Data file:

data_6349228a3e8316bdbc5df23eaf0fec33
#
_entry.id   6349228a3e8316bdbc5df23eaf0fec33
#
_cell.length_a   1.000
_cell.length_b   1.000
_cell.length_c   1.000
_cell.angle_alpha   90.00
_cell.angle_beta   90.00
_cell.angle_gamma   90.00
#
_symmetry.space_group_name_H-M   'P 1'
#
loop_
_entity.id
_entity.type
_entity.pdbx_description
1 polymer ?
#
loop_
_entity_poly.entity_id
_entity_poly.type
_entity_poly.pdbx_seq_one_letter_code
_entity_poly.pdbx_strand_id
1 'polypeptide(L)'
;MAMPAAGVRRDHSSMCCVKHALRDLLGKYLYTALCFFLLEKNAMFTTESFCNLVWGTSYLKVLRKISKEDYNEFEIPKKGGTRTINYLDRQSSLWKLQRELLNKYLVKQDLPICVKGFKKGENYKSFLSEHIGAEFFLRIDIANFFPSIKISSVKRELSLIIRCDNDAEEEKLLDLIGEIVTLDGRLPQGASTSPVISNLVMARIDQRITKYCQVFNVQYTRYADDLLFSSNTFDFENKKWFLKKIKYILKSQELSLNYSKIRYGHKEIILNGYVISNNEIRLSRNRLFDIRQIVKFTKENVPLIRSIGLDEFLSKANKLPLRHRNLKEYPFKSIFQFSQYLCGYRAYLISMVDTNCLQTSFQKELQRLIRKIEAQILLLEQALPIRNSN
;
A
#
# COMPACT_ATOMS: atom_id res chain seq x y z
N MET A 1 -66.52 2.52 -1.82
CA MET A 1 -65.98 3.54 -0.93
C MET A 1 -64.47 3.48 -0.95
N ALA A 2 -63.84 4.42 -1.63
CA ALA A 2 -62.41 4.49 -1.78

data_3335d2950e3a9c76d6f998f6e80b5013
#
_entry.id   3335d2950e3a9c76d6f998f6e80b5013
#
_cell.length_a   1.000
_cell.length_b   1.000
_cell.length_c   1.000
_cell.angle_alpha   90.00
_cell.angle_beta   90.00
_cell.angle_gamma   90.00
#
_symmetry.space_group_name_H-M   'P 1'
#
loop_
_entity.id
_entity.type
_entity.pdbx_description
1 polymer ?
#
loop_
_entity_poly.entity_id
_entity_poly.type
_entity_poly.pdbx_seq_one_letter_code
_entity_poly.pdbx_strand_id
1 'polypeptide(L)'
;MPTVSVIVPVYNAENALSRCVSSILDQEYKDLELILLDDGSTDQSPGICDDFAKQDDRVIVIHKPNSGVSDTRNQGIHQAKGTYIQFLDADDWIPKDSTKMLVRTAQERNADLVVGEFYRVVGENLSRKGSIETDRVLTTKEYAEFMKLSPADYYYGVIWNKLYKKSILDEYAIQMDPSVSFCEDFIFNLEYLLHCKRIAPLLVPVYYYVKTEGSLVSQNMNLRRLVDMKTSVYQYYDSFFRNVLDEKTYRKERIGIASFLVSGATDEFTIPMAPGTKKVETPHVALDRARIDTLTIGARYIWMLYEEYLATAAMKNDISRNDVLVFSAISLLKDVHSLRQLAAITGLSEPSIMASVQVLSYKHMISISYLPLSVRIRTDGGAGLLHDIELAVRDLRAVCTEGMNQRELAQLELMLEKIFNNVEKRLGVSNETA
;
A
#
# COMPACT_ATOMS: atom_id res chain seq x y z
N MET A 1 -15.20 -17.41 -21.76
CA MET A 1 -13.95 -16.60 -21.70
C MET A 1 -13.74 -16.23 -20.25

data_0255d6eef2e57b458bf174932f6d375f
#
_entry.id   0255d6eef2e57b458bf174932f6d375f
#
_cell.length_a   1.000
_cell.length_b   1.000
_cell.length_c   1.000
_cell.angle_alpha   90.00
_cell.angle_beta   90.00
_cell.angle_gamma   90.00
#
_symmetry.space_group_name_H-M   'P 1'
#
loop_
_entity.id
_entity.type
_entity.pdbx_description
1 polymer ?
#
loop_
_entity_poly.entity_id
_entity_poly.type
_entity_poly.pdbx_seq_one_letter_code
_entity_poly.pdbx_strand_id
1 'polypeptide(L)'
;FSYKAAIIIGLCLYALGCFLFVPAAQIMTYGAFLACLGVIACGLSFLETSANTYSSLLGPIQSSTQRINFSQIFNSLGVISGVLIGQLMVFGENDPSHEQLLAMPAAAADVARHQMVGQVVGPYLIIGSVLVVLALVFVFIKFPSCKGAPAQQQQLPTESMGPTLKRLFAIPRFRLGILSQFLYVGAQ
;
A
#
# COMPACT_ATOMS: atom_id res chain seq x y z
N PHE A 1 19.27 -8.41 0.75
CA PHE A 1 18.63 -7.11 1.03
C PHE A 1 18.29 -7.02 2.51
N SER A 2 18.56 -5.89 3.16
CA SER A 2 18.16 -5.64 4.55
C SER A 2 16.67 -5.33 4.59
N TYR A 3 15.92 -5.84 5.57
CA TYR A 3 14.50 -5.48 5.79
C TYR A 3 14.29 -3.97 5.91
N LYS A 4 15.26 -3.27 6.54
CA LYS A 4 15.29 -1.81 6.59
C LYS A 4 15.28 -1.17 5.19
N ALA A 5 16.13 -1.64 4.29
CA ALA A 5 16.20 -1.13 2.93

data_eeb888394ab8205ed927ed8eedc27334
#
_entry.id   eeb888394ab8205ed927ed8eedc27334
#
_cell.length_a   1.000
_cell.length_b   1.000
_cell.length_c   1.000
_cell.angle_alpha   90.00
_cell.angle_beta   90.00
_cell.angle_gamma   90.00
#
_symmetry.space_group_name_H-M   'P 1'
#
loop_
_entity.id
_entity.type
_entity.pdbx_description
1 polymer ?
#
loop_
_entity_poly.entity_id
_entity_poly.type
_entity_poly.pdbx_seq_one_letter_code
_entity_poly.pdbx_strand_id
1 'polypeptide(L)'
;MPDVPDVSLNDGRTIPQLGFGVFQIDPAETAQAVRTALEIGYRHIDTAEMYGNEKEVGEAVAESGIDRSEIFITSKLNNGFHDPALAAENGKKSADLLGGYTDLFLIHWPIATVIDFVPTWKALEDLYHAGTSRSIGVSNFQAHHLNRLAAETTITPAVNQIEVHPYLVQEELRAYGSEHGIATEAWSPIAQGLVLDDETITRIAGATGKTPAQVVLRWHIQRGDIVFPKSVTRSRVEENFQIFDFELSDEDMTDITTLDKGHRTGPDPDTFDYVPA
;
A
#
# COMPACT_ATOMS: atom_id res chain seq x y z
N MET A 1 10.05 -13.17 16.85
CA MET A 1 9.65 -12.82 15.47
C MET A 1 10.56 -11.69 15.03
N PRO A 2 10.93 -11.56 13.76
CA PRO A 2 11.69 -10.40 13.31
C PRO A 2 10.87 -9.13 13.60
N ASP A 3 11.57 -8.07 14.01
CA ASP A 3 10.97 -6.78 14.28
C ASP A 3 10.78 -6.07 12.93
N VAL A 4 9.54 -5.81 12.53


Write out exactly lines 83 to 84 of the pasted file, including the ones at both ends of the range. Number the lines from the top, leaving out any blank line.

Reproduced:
_entity.id
_entity.type